A Lebanese-Canadian academic previously accused of a Paris bombing in 1980 is suing the Canadian government over his extradition to France to face a faulty prosecution, AFP reported on Monday, January 14th.
The Ottawa sociology professor was identified as 66-year-old Hassan Diab. The father of two has filed a court motion against the Canadian government, accusing it of negligent investigation and malicious prosecution, further stating that the federal officials have violated his constitutional guarantees of freedom of movement, liberty, and security of person.
According to court documents, Diab is seeking Can$90 million (US$69 million) from Ottawa, alleging negligence, deceit, and abuse of process.
Diab was arrested in November 2008 following a request from the French authorities after he had become a suspect in the 1980 bombing of a Paris synagogue that killed four people and injured dozens of others, an accusation he has always denied, according to a local Canadian media source.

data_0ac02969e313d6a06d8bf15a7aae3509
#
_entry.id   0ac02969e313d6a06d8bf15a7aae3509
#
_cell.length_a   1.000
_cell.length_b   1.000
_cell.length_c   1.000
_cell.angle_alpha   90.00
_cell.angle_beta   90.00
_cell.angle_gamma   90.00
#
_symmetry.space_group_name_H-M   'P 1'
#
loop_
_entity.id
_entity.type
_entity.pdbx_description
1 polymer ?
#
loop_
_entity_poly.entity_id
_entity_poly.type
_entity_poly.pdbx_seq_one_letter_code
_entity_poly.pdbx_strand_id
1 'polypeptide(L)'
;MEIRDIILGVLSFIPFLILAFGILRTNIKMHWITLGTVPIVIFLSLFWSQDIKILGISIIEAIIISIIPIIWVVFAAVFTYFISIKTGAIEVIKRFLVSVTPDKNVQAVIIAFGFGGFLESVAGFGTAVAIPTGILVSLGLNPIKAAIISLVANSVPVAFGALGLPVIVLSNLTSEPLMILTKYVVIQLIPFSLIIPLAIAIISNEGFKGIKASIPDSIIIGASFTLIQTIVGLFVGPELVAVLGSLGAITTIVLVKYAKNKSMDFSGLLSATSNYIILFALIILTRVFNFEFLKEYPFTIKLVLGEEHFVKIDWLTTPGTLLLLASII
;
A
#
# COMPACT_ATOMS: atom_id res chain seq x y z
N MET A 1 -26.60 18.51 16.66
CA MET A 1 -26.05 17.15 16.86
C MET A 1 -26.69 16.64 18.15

The arrest came following a sketch of the bomber, which resembled Diab, together with the discovery of a passport in his name with entry and exit stamps from Spain, where the bomber is believed to have fled.
Diab was then extradited to France where he spent three years in jail, including time in solitary confinement.
The 1980 bombing on the narrow Copernic Street that day was the first terrorist attack that had killed four of the French Jewish community and fatally injured several others since the Nazi occupation in World War II.
Diab, who had spent a total of nine years behind bars or under strict bail conditions awaiting trial in the two countries, is now striving to win a minor compensation for the years he spent wrongfully incarcerated; however, the assertions have not yet been proven in court and the government has yet to file a response.
In January 2018, his allegations were dismissed by the French court and he was finally granted an immediate release. He is now back in Canada with his family, CTV news reported.